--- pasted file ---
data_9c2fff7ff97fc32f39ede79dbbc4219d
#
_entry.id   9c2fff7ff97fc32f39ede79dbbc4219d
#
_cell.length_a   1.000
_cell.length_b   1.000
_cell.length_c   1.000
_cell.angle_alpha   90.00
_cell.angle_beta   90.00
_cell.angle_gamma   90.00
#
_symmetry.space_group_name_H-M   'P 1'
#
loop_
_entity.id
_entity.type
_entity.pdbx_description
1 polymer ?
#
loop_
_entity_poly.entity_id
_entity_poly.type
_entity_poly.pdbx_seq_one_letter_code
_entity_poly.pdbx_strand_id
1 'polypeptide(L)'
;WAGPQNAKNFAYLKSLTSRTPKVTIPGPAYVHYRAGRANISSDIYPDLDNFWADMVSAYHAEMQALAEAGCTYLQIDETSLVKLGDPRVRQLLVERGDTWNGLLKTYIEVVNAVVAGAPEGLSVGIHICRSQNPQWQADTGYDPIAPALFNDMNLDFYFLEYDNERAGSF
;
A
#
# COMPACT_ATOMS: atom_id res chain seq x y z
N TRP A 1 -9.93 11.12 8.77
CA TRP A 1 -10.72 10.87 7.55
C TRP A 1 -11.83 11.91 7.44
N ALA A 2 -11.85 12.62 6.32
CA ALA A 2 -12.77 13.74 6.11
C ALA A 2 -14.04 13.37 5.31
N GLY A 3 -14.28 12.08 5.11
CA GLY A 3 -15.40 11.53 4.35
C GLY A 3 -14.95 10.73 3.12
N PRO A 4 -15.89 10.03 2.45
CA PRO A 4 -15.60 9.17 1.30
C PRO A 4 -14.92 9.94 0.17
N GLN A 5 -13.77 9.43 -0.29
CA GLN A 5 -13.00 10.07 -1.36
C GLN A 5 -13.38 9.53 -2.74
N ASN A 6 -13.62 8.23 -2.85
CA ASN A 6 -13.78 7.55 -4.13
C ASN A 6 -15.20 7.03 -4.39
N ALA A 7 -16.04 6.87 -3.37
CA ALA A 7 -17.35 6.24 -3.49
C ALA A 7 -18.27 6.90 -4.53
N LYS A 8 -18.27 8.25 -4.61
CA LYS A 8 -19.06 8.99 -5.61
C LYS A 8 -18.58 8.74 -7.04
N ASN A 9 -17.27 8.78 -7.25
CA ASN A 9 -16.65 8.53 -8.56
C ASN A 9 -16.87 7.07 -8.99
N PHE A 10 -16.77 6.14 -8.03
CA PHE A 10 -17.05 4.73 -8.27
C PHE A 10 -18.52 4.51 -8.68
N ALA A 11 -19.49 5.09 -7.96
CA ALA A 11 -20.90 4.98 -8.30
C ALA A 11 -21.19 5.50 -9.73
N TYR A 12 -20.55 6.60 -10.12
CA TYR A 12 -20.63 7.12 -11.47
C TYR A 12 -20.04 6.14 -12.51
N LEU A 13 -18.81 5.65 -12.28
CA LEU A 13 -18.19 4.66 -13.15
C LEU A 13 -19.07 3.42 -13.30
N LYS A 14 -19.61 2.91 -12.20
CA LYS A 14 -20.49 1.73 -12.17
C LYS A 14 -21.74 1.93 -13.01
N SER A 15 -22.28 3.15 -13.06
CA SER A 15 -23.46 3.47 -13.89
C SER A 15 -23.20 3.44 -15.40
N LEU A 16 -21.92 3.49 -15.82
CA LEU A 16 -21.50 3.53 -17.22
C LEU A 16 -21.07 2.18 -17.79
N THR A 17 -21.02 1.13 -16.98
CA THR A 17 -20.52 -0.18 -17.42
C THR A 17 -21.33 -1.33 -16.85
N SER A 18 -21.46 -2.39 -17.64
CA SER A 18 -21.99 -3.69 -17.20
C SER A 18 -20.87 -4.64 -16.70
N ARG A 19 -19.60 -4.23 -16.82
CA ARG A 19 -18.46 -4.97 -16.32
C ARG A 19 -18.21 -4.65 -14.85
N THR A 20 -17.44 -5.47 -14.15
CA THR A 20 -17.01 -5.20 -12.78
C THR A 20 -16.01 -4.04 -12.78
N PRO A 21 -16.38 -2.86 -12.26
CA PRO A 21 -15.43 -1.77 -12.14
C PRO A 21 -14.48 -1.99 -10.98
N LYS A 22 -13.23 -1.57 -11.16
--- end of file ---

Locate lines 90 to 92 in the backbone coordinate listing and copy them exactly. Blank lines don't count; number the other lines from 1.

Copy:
C THR A 20 -16.01 -4.04 -12.78
N PRO A 21 -16.38 -2.86 -12.26
CA PRO A 21 -15.43 -1.77 -12.14